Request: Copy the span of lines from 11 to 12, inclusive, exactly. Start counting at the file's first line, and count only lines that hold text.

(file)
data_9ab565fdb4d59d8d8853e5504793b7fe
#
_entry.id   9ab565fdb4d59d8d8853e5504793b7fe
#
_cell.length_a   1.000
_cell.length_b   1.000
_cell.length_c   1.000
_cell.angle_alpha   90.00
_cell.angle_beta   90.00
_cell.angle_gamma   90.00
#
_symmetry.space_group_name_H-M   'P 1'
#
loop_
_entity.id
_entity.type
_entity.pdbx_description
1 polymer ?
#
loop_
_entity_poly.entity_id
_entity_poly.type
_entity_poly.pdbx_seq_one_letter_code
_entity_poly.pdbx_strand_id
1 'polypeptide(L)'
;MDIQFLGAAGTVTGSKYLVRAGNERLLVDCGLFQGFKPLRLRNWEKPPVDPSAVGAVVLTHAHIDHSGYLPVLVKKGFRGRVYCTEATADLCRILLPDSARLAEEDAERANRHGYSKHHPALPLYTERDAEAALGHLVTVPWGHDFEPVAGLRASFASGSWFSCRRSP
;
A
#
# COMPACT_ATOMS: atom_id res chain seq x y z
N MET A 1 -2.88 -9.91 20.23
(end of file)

#
_symmetry.space_group_name_H-M   'P 1'